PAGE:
Comics: Come Into Me #1 - Reviewed

Come into Me #1 from Black Mask Studios
New from Black Mask Studios is the impressive mind-bending horror/sci-fi comic Come into Me #1, which deftly combines the body horror of David Cronenberg’s ‘80s era films (The Fly, Scanners, Videodrome) with disturbing technology based tales from the TV series Black Mirror and films such as Other Halves. Featuring a mixture of graphic horror and trippy visuals, this is a comic that is surely not to be missed by fans of the sci-fi and horror genres.

Commenting on our current reliance on technology and social media, Come into Me examines our potential technological future and how the extremes could end up with terrifying consequences. In this dystopian future, doctor Sebastian Gillis has developed a new medical treatment called InBeing, allowing two minds to share one body. The ultimate goal is to use InBeing as a noninvasive surgery to fix brain injuries, hooking the brains together with a creepy looking umbilical cord or intestine-like device. Six months after an initial investor preview goes horribly wrong, Gillis is struggling to get things back on track with new test subjects. This brings us to him meeting Becky, a woman willing to pay to use the device as a form of entertainment. Gillis agrees on the condition that he is the one connected to her, since he has done it so many times before and his body is used to it.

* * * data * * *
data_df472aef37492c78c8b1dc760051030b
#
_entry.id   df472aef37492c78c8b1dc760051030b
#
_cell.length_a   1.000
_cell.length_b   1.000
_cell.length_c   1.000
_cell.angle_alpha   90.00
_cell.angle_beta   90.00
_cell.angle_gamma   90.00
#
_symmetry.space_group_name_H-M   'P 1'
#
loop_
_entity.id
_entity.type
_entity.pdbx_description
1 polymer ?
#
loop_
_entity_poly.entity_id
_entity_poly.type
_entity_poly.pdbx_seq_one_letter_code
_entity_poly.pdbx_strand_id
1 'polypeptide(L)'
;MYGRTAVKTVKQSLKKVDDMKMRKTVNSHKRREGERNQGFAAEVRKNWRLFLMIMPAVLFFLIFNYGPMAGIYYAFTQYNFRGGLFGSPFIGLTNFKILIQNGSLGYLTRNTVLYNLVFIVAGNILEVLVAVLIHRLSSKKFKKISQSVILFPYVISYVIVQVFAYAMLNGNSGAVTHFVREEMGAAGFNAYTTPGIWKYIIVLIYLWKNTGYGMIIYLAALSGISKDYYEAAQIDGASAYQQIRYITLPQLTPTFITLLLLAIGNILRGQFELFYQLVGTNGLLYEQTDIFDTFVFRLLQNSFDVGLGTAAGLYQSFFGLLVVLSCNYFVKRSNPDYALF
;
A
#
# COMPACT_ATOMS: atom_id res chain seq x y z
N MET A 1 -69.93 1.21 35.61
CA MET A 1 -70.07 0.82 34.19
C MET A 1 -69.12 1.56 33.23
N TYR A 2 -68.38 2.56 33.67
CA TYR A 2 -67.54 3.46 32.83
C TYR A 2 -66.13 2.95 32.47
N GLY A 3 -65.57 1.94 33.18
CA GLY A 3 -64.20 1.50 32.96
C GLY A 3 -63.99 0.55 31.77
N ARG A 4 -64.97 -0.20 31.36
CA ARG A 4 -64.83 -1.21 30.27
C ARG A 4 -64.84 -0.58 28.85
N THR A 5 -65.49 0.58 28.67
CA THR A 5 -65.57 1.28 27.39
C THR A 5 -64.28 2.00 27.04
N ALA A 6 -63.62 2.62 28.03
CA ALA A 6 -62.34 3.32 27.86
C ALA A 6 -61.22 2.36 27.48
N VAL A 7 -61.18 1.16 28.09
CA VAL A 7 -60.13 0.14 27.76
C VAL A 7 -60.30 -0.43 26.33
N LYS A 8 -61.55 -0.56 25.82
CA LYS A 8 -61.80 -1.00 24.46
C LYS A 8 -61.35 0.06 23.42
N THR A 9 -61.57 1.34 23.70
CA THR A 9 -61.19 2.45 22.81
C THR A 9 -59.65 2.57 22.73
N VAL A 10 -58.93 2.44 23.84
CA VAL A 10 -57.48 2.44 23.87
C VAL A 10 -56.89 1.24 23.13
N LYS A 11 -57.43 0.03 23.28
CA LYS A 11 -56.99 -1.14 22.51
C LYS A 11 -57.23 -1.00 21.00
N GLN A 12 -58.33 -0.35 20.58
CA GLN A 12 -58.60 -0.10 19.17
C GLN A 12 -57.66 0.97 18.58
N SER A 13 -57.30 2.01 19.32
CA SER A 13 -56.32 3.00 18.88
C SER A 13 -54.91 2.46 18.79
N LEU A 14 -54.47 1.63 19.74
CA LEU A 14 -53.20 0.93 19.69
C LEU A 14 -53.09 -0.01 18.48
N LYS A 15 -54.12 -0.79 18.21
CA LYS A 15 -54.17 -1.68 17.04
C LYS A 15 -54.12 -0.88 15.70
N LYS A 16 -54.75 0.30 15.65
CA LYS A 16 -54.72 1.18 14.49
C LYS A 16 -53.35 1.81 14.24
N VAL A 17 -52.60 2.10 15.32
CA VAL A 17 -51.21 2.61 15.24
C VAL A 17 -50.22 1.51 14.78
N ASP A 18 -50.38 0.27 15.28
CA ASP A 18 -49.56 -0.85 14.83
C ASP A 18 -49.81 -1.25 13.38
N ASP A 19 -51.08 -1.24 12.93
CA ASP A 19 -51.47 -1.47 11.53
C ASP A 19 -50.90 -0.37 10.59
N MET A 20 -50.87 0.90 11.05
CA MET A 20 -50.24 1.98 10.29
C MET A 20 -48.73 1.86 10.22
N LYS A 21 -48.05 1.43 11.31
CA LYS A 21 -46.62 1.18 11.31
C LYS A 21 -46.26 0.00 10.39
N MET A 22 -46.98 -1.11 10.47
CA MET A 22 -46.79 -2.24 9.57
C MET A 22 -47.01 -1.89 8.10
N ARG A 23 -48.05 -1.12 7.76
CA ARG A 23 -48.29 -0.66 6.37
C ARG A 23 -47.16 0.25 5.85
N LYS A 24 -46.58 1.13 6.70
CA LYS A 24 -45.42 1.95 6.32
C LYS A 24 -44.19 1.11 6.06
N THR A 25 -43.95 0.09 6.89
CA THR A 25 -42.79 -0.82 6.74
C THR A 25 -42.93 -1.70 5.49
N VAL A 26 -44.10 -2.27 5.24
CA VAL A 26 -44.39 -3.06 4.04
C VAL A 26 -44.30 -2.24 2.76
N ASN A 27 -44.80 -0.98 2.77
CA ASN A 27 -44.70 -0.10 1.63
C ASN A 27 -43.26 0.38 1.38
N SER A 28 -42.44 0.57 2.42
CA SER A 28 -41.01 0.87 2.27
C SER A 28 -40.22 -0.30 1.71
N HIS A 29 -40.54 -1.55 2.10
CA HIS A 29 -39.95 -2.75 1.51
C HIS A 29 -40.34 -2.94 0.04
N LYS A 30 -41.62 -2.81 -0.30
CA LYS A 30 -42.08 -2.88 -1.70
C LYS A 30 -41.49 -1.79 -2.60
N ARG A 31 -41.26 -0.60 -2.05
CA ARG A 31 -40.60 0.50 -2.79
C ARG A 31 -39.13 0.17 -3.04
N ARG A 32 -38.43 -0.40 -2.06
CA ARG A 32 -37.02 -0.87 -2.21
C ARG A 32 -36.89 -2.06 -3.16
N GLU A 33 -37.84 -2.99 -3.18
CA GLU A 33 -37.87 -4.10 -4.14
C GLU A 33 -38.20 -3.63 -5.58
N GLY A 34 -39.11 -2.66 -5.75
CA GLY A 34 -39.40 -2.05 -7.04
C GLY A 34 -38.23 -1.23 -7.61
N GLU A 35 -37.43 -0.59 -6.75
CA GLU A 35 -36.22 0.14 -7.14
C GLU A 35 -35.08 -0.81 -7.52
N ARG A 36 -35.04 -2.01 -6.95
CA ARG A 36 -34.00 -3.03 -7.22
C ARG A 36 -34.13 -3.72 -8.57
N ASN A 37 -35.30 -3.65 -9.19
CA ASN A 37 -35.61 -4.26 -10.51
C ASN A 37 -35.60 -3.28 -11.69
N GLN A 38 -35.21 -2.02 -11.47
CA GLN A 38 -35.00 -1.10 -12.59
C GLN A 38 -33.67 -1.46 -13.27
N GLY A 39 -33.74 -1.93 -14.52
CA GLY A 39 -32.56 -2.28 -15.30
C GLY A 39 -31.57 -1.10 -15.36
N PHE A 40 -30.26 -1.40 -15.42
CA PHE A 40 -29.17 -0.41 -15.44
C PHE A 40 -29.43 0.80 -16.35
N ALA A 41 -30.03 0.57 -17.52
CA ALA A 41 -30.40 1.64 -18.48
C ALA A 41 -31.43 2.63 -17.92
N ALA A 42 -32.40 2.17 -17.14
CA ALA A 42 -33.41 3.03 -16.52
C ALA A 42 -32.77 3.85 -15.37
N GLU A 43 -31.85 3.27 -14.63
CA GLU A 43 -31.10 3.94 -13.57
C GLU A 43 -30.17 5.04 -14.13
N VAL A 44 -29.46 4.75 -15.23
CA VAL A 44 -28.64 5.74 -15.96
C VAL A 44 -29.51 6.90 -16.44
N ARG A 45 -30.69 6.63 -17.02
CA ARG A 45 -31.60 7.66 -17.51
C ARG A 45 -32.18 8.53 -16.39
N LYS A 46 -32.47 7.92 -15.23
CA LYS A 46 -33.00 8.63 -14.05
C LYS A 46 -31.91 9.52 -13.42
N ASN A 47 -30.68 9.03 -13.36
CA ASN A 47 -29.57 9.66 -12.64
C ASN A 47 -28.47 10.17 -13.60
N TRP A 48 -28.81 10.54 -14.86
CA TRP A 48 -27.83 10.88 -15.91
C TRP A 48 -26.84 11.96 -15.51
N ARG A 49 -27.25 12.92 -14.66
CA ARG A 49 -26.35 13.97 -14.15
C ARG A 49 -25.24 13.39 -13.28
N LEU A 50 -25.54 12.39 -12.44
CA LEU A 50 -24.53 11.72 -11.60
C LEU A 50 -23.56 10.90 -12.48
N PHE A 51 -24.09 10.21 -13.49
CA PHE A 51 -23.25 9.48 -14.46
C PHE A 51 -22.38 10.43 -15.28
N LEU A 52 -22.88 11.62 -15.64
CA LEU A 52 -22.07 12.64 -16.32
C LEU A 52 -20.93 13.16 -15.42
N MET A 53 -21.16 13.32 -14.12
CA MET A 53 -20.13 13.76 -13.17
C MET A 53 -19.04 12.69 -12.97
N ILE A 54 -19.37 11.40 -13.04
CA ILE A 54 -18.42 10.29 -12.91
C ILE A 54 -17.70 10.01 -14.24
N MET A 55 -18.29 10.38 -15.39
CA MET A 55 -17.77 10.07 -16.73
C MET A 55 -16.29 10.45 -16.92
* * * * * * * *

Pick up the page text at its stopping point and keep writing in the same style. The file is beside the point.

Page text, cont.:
The Dregs authors Zac Thompson and Lonnie Nadler do an excellent job of introducing both of these characters and the dystopian future that InBeing exists in, showing us the connection that Gillis and Becky have both before and after they share one body. They provide us with just enough to completely hook you and leave the first issue ending on a sufficient cliffhanger that will have readers clambering to see what happens next.

The pencils and ink from Piotr Kowalski (Image Comics' SEX) are the perfect choice for this body horror tale, with overly descriptive facial expressions and body movements, and heavy black shading and line work. The style is somewhat reminiscent of a slightly less manga version of Aeon Flux. The colors from Niko Guardia are especially impactful in the psychedelic scenes when the characters are sharing their minds with one body.

Come into Me is a terrific journey into the world of body horror. Fans of the horror or sci-fi genres, or anything else previously mentioned need to get their hands on this. With a dark and disturbing story and the great visuals complimenting it, this one is highly recommended.